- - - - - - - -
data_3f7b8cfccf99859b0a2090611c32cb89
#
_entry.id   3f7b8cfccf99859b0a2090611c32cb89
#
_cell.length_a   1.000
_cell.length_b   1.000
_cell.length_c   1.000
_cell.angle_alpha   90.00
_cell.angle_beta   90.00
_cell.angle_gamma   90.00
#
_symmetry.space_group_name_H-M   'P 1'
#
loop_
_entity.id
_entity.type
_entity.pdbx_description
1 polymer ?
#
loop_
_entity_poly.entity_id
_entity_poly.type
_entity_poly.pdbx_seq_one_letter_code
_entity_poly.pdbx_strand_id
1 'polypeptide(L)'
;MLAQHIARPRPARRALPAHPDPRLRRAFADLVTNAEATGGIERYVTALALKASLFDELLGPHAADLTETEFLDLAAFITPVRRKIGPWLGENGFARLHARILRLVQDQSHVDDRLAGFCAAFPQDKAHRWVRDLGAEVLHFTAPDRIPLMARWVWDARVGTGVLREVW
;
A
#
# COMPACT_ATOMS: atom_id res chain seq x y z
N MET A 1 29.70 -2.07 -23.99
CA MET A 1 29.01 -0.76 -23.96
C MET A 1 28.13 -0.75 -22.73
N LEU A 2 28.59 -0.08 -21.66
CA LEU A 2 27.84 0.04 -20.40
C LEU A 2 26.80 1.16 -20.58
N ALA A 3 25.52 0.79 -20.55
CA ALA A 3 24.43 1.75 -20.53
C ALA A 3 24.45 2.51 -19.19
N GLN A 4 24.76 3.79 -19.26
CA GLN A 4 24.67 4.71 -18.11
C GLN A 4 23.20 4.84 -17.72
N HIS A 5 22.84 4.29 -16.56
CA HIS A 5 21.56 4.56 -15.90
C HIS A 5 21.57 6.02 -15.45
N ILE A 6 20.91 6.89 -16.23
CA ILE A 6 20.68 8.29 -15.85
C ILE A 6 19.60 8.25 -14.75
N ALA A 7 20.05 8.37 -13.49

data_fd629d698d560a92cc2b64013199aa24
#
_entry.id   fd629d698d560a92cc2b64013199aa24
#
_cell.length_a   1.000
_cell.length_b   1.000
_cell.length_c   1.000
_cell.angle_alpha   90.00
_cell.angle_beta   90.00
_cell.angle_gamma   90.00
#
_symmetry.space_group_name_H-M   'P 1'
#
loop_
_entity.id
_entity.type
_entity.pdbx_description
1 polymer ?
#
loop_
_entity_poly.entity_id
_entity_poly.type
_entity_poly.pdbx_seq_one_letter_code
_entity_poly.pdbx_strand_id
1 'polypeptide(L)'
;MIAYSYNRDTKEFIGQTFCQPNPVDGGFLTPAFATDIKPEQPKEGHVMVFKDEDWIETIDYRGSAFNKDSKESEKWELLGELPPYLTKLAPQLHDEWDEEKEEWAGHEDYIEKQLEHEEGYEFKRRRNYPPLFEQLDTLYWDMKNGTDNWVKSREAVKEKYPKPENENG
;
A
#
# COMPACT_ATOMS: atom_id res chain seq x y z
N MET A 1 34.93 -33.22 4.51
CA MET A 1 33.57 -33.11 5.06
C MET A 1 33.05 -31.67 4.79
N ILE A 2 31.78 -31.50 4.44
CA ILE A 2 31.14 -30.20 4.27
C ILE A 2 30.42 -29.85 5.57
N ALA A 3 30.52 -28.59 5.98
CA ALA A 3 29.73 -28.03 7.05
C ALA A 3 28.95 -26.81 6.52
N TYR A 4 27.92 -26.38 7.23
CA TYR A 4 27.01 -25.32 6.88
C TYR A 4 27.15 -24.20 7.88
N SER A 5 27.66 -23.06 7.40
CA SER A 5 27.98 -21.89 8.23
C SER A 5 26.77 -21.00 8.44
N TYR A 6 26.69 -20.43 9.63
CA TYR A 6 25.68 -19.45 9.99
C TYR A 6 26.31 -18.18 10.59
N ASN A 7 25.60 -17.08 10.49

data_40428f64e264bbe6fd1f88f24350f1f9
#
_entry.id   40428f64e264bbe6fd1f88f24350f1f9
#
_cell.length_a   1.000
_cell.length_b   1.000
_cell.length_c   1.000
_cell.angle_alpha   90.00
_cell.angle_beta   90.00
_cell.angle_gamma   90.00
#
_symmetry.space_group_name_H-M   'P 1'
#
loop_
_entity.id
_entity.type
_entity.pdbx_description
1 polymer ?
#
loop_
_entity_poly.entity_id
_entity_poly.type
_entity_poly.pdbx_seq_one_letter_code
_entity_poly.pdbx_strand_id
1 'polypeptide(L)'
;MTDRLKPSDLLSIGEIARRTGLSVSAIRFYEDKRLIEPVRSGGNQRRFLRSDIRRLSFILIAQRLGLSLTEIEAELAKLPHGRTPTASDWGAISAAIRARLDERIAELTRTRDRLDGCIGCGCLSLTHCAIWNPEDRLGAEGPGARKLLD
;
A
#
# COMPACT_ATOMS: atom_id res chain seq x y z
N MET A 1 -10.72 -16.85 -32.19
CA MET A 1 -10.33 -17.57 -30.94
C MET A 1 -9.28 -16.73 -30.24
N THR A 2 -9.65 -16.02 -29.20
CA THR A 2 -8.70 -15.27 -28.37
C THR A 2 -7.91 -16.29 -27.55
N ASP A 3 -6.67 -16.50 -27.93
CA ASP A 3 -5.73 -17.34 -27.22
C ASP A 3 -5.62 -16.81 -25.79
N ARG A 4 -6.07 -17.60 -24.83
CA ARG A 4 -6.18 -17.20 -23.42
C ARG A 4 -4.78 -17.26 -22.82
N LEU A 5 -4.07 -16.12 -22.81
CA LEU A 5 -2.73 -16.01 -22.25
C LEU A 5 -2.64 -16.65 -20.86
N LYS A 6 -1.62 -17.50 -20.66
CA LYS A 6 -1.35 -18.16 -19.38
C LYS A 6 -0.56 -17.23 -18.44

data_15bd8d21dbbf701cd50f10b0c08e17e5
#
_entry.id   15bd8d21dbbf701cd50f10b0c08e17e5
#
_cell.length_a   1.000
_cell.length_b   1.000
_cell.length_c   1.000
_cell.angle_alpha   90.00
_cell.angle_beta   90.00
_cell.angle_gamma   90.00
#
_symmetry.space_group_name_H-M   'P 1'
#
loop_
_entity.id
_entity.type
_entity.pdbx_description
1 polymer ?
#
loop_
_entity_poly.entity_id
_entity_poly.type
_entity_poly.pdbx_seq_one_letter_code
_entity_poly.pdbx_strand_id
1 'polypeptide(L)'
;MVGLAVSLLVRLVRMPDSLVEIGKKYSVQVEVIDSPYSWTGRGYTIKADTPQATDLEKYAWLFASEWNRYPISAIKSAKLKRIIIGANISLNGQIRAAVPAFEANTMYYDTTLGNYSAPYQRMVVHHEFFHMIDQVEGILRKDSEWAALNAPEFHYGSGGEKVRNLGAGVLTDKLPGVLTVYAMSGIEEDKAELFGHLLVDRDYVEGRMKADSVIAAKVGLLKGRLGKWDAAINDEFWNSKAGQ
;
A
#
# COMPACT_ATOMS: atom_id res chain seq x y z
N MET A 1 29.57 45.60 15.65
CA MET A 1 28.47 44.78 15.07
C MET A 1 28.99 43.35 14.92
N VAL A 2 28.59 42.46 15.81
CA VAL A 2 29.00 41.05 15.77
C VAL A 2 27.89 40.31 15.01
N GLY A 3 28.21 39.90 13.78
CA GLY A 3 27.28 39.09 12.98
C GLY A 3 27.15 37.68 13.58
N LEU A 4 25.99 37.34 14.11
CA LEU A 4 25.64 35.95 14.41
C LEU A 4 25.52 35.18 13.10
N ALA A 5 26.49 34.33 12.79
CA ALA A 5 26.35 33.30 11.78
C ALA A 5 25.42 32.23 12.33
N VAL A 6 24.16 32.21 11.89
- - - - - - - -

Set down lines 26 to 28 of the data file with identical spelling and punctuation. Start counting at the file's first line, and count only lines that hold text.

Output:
;MLAQHIARPRPARRALPAHPDPRLRRAFADLVTNAEATGGIERYVTALALKASLFDELLGPHAADLTETEFLDLAAFITPVRRKIGPWLGENGFARLHARILRLVQDQSHVDDRLAGFCAAFPQDKAHRWVRDLGAEVLHFTAPDRIPLMARWVWDARVGTGVLREVW
;
A